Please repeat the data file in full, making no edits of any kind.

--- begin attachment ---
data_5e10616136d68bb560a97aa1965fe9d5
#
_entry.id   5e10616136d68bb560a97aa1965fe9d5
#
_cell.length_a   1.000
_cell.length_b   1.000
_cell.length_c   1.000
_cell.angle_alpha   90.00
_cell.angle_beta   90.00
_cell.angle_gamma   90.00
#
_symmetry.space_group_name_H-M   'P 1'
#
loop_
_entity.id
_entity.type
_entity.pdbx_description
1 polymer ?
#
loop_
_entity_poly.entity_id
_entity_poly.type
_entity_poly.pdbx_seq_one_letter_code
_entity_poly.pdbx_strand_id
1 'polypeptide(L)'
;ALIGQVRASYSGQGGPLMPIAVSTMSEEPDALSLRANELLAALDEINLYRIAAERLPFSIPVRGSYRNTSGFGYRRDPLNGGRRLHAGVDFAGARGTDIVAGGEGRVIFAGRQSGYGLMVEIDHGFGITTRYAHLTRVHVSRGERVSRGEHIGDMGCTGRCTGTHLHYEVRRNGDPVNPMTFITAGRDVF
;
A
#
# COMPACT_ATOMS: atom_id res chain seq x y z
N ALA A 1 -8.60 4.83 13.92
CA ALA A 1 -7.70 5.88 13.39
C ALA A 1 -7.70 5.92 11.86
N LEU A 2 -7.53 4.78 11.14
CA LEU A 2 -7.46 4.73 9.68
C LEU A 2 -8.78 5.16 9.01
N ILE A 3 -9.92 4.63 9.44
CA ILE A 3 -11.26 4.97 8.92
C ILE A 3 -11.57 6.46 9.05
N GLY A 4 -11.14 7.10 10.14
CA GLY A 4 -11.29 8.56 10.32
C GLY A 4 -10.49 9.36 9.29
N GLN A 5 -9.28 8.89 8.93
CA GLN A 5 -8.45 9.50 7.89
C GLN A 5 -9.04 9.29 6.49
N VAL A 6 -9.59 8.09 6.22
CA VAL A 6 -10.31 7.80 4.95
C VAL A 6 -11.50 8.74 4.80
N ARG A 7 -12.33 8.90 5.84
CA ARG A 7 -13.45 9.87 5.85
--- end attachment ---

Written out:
data_5e10616136d68bb560a97aa1965fe9d5
#
_entry.id   5e10616136d68bb560a97aa1965fe9d5
#
_cell.length_a   1.000
_cell.length_b   1.000
_cell.length_c   1.000
_cell.angle_alpha   90.00
_cell.angle_beta   90.00
_cell.angle_gamma   90.00
#
_symmetry.space_group_name_H-M   'P 1'
#
loop_
_entity.id
_entity.type
_entity.pdbx_description
1 polymer ?
#
loop_
_entity_poly.entity_id
_entity_poly.type
_entity_poly.pdbx_seq_one_letter_code
_entity_poly.pdbx_strand_id
1 'polypeptide(L)'
;ALIGQVRASYSGQGGPLMPIAVSTMSEEPDALSLRANELLAALDEINLYRIAAERLPFSIPVRGSYRNTSGFGYRRDPLNGGRRLHAGVDFAGARGTDIVAGGEGRVIFAGRQSGYGLMVEIDHGFGITTRYAHLTRVHVSRGERVSRGEHIGDMGCTGRCTGTHLHYEVRRNGDPVNPMTFITAGRDVF
;
A
#
# COMPACT_ATOMS: atom_id res chain seq x y z
N ALA A 1 -8.60 4.83 13.92
CA ALA A 1 -7.70 5.88 13.39
C ALA A 1 -7.70 5.92 11.86
N LEU A 2 -7.53 4.78 11.14
CA LEU A 2 -7.46 4.73 9.68
C LEU A 2 -8.78 5.16 9.01
N ILE A 3 -9.92 4.63 9.44
CA ILE A 3 -11.26 4.97 8.92
C ILE A 3 -11.57 6.46 9.05
N GLY A 4 -11.14 7.10 10.14
CA GLY A 4 -11.29 8.56 10.32
C GLY A 4 -10.49 9.36 9.29
N GLN A 5 -9.28 8.89 8.93
CA GLN A 5 -8.45 9.50 7.89
C GLN A 5 -9.04 9.29 6.49
N VAL A 6 -9.59 8.09 6.22
CA VAL A 6 -10.31 7.80 4.95
C VAL A 6 -11.50 8.74 4.80
N ARG A 7 -12.33 8.90 5.84
CA ARG A 7 -13.45 9.87 5.85